Jim O’Neill: BRICs’ rapid growth tips the global balance
My only regret on the first BRICS analysis of 2001 is that we weren’t bolder.
Between 2001 and 2010, the BRIC economies’ GDP rose much more sharply than I had thought possible even in the most optimistic scenario.
Moreover, their citizens’ wealth showed equally remarkable increases, bringing hundreds of millions of people out of poverty. Their GDP per capita, the best indication of individual wealth, collectively trebled.
China started the decade as the biggest of the BRICs and has remained so.
Brazil was the second big surprise for us, at least in monetary terms. Including it among the BRICs was my biggest gamble, but by 2010 it had overtaken Italy to become the seventh largest economy in the world, with a GDP of $2.1 trillion (£1.3 trillion).
I never imagined Brazil could grow so big so fast. Our [analysis] did not suggest that it would reach that stage until after 2020.
India and Russia also surpassed my forecasts for nominal and real GDP growth.
Some commentators claim these observations overstate the impact of BRIC growth, that it was the product of a freakish and unrepeatable set of circumstances: rapid export growth, the commodity boom and unsustainable US demand.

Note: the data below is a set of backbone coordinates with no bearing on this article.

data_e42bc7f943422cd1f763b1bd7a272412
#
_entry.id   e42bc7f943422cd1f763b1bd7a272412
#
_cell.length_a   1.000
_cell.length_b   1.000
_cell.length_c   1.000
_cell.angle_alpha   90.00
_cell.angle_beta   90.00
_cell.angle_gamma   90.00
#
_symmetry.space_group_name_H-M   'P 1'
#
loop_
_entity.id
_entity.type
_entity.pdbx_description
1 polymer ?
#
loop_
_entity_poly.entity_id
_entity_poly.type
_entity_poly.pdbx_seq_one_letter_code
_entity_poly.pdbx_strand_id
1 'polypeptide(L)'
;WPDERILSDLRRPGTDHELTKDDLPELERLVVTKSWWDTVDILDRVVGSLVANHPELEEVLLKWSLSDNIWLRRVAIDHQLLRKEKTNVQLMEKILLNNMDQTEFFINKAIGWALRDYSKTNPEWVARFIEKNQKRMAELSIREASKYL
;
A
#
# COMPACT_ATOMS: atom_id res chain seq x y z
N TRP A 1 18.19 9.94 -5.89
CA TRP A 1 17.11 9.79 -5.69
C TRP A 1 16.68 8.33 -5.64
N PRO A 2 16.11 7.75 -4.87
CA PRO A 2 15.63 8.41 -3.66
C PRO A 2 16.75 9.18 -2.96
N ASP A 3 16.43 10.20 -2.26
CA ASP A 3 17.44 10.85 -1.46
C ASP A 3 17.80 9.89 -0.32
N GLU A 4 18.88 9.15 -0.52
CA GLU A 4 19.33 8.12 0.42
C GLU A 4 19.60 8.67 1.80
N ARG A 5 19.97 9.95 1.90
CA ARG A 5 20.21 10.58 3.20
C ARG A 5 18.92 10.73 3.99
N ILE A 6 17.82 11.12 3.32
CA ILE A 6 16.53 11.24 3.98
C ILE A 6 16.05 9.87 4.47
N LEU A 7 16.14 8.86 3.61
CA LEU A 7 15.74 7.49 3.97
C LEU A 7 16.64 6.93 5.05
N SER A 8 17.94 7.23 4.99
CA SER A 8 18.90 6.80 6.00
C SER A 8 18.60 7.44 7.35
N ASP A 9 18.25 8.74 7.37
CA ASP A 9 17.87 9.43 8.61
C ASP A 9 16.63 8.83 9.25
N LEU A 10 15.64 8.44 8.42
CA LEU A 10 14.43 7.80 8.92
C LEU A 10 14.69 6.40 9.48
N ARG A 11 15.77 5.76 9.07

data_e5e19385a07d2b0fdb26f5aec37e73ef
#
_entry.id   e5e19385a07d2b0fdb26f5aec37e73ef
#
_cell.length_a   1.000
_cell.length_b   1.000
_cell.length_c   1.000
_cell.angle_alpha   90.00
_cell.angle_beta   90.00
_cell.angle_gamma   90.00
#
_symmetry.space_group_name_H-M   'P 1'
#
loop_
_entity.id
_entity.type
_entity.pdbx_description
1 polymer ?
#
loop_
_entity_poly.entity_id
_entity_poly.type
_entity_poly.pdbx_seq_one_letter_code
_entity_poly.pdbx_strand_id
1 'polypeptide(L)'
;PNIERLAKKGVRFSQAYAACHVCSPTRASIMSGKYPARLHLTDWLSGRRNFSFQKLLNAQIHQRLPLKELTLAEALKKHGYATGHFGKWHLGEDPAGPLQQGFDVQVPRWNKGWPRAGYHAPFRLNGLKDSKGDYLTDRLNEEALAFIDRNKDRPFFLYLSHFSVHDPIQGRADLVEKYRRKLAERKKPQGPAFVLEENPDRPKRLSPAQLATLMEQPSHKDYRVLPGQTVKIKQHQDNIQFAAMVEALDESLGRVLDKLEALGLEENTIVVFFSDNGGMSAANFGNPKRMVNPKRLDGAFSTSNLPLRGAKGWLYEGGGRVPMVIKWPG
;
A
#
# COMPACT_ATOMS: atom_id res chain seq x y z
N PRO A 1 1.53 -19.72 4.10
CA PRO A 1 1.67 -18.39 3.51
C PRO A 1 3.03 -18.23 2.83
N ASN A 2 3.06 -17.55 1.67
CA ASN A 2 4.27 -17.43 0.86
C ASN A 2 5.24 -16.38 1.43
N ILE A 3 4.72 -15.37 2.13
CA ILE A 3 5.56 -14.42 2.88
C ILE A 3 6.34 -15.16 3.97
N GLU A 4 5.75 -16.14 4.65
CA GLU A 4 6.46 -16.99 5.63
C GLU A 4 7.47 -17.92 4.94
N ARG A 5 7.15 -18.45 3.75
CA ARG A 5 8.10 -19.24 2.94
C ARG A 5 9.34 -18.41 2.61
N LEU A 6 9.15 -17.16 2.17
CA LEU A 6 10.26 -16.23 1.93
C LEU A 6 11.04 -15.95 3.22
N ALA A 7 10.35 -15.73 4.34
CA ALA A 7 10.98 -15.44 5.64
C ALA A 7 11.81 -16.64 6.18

Yet if the numbers are viewed from a demand perspective, rather than GDP, and omitting exports, then an even stronger picture of BRIC growth emerges.
While there is no doubting China’s remarkable export progress in the last decade, this is not the whole story. More significant is the rise of the Chinese consumer.
Even the conservative official Chinese data indicate that personal consumption rose by $1.5 trillion between 2001 and 2011, the equivalent of creating another UK.
China is no longer just a low-cost labour phenomenon. Its people are rapidly rising up the income ladder and spending.
The BRICs’ role in world trade is also expanding faster than we first thought and certainly much faster than world trade overall.
Trade within the BRICs has accelerated sharply, largely because Brazil and Russia supply so many of the commodities needed by China and India.
This pattern looks set to continue in the next decade and beyond, forcing adjustments to these countries’ foreign exchange policies.